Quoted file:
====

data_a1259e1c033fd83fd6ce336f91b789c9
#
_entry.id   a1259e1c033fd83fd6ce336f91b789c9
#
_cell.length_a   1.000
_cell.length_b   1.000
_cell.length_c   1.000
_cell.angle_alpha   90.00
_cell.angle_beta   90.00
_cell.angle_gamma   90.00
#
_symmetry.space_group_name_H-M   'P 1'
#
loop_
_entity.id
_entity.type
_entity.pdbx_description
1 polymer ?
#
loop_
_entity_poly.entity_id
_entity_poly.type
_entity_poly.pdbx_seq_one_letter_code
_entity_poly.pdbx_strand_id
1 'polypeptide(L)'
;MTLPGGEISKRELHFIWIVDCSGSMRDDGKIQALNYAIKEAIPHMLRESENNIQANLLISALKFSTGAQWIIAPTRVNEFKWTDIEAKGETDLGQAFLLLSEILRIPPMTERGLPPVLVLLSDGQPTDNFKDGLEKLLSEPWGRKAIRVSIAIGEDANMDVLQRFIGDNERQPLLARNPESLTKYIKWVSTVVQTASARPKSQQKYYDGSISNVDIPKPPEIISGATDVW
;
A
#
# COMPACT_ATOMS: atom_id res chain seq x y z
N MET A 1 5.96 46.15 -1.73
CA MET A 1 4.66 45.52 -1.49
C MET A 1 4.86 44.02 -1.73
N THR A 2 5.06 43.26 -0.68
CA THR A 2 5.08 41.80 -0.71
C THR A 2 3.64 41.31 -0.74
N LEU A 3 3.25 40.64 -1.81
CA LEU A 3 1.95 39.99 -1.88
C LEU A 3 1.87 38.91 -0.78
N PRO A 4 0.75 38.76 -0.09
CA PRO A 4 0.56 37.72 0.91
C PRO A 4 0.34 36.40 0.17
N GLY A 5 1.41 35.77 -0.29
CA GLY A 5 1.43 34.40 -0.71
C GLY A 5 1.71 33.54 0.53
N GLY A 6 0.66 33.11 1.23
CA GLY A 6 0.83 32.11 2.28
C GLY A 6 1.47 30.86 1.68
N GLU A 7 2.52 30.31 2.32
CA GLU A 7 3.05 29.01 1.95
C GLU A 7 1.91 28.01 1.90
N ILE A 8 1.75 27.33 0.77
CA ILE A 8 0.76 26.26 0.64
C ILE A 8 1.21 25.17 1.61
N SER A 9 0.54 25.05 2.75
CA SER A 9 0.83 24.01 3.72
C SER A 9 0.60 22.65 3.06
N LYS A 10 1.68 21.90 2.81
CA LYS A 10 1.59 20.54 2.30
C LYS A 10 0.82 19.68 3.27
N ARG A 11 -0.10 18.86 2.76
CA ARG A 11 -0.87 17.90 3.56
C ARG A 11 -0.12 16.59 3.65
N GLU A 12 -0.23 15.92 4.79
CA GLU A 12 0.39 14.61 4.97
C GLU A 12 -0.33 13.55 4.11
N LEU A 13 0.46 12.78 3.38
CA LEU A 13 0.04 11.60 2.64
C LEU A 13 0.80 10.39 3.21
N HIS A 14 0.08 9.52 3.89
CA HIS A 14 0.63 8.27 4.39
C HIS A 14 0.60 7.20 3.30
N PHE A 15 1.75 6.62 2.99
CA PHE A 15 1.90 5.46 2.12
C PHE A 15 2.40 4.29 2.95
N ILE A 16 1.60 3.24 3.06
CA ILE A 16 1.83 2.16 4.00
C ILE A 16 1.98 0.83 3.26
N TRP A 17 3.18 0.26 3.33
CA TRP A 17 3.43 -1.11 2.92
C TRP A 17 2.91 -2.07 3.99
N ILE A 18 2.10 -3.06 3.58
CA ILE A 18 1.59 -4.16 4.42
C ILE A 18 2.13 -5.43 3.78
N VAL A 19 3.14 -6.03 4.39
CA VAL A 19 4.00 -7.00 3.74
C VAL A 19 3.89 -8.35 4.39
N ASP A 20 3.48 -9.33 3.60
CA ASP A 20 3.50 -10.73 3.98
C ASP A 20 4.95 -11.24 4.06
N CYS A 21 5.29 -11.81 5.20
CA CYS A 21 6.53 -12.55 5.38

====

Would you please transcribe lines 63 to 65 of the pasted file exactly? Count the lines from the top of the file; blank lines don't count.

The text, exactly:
C ARG A 11 -0.12 16.59 3.65
N GLU A 12 -0.23 15.92 4.79
CA GLU A 12 0.39 14.61 4.97